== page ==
Webquest - As a competition for all children I offered an MP3 player as a prize per class for completing a webquest on outer space. I placed these as a document in the school website to encourage its use. Whilst I thought the prize was quite exciting, the response was quite poor, especially from the key stage 2 children - perhaps it was too hard, perhaps they all have MP3 players!!!!
Negatives - It wasn't all good. I asked the staff to take on a lot and generally they rose to the challenge. I wonder if this overloading of information may actually be detrimental to their development. Visualisers work as webcams but are not as efficient as the real thing, may need to invest in a webcam per class (if I ever get any more money!!!). Video conference needed more structure to be an effective tool , I think I knew this but the experience was disjointed. The webquest could have been differentiated further which may have encouraged more entrants. I failed to check the website counter before and after the week to see if our hit rate increased due to the competition.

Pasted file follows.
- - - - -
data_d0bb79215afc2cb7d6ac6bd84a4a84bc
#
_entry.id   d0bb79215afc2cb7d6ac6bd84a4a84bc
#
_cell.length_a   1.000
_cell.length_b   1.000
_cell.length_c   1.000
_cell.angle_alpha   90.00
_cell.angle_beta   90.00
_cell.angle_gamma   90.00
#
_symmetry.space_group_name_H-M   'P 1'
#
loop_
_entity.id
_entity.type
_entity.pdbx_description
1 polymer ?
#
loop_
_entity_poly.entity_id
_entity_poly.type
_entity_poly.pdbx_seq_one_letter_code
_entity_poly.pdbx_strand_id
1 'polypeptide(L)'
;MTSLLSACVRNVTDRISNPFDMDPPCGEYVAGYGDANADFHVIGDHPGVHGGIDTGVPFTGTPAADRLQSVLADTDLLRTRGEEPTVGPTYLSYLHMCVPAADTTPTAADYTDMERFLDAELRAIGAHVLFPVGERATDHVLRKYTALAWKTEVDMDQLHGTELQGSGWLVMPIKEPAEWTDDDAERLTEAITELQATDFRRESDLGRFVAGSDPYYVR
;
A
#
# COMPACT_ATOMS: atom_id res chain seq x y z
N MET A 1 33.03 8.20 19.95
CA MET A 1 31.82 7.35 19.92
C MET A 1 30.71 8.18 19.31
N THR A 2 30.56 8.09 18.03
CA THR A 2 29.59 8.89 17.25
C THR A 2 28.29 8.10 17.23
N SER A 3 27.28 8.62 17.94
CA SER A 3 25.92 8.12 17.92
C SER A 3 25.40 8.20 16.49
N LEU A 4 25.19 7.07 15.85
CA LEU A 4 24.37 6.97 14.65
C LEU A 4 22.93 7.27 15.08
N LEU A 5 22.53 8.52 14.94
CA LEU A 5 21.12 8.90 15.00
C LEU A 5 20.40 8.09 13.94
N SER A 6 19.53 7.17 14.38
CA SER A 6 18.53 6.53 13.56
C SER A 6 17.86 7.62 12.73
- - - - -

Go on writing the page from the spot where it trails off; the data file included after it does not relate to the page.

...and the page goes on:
Positives - I felt positive about the whole week. I am still awaiting evaluation forms from the staff and will be interviewing some children to get their ideas on what happened. The concept of offering an insight into a range of hardware and software was achieved, with the assistance of the aforementioned people I was able to give staff and pupils a range of ICT experiences that they can utilise in other areas. I cannot make anybody embrace the change but by introducing it perhaps I can precipitate some.
The dream - I want to be a party to our children's technological awareness being as 'Future-proof' as possible. My small part is to remain an enthusiastic practitioner and, where possible, providing my colleagues and my students with the support, the experiences and the vision to operate outside their own comfort zones.